Music fans take note: Pink Floyd's Roger Waters comes to Boston

Roger Waters performing live in 2006
Roger Waters performing live in 2006

Are you a music fan heading to Boston? There's a once-in-a-lifetime event this weekend that you just can't miss.

Roger Waters of Pink Floyd is re-staging the grandest production he’s ever created --“The Wall" -- on a massive tour that stops at TD Banknorth Garden Thursday September 30, Friday October 1, and Sunday October 3. The conceptual double album came out in 1979 and it was one of the darkest extravaganzas, of then or now. It's all about alienation, smothering mothers, a bankrupt educational system, jingoism, war’s destructive power on all, rock star delusions, drug abuse, egotism and isolation. Fun stuff? You bet! Pink Floyd tried to stage this monster in 1980-81 and it sputtered. It was very expensive to mount, and people didn’t exactly like the idea that as the show went on this gigantic wall appeared that separated the crowd from the band. It was symbolic, yes, but people didn't like being separated from the band, even though that was part of the point.

At any rate, Waters has decided that “The Wall” really is his major statement and he’s mounted it again, spending tons of money, and with modern technology and much more flexibility. Concert-goers will get to listen to some of the album's classic songs: “Run Like Hell,” “Comfortably Numb,” “Mother,” “Another Brick in the Wall,” and “In the Flesh?”

Waters, who just turned 67, has spent a good part of his post-Pink Floyd career suggesting (sometimes rather pointedly) that he was Pink Floyd’s main man and the band that sometimes records and ventures out on the road – guitarist David Gilmour and drummer Nick Mason plus whoever – was Floyd lite. Many would agree. Waters and Gilmour had a bitter fallout, even though they’ve occasionally played together since the breakup (most famously when the Berlin Wall came down, at the very site) and Gilmour will reportedly join Waters’ band for a “Wall” show in London later this year. But Waters was the primary songwriter/architect of the post-Syd Barrett band and while Gilmour’s spacey-blues guitar licks were golden (Waters has used three guitarists on previous tours to get the Gilmour sound), he’s not the dark genius Waters is. There’s a lot of violence and anger in Waters’ music. A lot of catharsis, too.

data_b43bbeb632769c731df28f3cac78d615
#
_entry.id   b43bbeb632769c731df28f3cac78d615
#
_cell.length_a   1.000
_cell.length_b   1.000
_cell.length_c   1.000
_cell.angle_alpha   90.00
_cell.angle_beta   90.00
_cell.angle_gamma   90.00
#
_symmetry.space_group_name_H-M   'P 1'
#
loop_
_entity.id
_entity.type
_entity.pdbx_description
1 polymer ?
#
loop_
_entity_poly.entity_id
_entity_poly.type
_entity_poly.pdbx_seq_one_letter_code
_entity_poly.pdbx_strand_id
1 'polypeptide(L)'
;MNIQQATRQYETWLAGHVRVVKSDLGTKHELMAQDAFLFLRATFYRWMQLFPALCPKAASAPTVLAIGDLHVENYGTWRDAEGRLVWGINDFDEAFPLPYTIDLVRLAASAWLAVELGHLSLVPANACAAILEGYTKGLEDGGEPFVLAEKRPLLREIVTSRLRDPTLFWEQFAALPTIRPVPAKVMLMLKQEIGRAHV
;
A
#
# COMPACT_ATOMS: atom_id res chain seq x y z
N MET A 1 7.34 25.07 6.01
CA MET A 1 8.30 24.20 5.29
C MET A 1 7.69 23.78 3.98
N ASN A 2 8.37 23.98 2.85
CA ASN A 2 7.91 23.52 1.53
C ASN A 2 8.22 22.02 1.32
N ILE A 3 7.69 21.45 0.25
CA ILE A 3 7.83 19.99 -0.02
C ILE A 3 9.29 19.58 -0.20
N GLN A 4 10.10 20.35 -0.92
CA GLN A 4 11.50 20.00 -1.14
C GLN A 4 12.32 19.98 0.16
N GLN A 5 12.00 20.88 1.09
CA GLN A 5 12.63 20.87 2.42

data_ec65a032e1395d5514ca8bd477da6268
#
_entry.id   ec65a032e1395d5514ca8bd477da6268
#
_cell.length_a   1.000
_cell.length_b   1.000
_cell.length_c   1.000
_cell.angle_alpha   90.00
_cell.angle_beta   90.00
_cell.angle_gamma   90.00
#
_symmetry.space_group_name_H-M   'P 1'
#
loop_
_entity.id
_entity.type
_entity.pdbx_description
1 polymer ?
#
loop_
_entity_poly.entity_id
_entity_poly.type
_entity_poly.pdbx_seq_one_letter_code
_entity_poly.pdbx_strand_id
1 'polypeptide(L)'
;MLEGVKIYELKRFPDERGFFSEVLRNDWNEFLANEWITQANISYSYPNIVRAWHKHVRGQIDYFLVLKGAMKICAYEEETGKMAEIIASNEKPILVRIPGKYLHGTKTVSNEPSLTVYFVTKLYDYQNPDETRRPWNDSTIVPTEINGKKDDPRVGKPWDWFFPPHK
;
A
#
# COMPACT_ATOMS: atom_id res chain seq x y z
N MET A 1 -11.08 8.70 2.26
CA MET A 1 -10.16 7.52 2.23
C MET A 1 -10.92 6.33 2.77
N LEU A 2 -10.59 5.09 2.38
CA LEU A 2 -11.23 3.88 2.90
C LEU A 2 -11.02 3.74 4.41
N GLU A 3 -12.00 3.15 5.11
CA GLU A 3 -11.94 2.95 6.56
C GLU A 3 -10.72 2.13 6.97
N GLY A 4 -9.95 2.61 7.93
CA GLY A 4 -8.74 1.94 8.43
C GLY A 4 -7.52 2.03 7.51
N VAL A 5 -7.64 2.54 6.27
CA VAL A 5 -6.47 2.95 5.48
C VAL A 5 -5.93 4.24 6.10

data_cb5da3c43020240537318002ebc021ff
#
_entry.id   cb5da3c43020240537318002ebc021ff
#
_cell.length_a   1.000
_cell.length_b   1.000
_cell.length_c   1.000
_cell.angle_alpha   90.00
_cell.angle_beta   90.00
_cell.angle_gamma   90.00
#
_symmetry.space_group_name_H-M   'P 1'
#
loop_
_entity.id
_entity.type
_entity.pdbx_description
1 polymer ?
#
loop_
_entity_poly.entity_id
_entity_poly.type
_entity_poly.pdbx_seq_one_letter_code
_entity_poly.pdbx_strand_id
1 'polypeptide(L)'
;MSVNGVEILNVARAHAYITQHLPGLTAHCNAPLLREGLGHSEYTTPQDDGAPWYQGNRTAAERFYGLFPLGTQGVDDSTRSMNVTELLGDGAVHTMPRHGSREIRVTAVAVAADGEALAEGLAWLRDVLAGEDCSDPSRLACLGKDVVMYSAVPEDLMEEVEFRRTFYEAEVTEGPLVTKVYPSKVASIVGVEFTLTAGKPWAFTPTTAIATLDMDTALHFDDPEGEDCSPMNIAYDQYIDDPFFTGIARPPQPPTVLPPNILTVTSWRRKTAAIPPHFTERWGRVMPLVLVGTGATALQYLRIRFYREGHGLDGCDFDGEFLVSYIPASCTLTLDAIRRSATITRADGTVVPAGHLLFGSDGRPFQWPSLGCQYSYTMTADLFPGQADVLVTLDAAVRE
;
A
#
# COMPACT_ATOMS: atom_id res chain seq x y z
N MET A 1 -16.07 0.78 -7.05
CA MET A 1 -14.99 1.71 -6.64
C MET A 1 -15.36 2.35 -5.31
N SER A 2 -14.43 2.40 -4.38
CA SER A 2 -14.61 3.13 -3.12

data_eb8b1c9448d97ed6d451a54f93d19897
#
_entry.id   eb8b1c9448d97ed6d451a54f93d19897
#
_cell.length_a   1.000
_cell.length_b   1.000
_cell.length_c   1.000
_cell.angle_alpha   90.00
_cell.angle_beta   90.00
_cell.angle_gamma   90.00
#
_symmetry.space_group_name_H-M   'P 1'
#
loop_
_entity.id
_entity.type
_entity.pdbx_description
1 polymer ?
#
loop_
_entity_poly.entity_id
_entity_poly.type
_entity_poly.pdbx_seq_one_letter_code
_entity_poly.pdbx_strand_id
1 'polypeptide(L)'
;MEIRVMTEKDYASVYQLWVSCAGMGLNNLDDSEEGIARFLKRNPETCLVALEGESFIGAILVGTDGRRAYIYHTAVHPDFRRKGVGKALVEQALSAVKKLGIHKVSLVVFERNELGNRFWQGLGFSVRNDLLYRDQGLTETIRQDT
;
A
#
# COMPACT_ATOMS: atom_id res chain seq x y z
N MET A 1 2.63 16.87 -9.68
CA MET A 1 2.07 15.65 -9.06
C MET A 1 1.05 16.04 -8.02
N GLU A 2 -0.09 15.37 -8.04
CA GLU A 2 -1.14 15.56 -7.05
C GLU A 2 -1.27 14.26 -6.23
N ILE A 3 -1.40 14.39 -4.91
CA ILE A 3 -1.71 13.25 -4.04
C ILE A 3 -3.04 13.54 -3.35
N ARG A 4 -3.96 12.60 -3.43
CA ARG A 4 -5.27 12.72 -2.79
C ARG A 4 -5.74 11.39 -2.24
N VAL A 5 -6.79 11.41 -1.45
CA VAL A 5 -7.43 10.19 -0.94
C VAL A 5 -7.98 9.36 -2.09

Waters' dad was killed in WWII when he was an infant and he’s never forgotten it. Waters maintains he’s lightened up some, that age has leavened some of the rage. (He certainly will concede he’s a control freak, but then again, why shouldn’t he be? This is his baby and very likely the last time he’ll tour with it.) “The Wall” is a magnificent, nasty piece of work, but he’s reportedly broadened its themes (via the visuals used on tour) and updated them somewhat. It certainly musically works for me: There’s a masterful juxtaposition of the acoustic and the bombastic electric, a keen sense of melody, and the over-riding idea that expressing joy is not a necessary part of making music that sticks. There’s another side of the world, a darker, more despairing place and with Waters’ work there’s a real sense of community, if you will, in the sharing of unpleasant realities. If you’ve ever felt powerless, the songs on “The Wall” can help you identify with many other like-minded souls.

Coming into town for the big event? We’re going to assume you’ve got some bucks (because Roger Waters tickets are big bucks...) so we’ll recommend two terrific high-end spots. There’s the Liberty Hotel, which is near the Garden, and its got some great bars, including Alibi with its jailbird theme. Perfect post-Waters spot. Also nearby and luxurious: Fifteen Beacon.

--Jim Sullivan of

Photo credit: wvs/flickr

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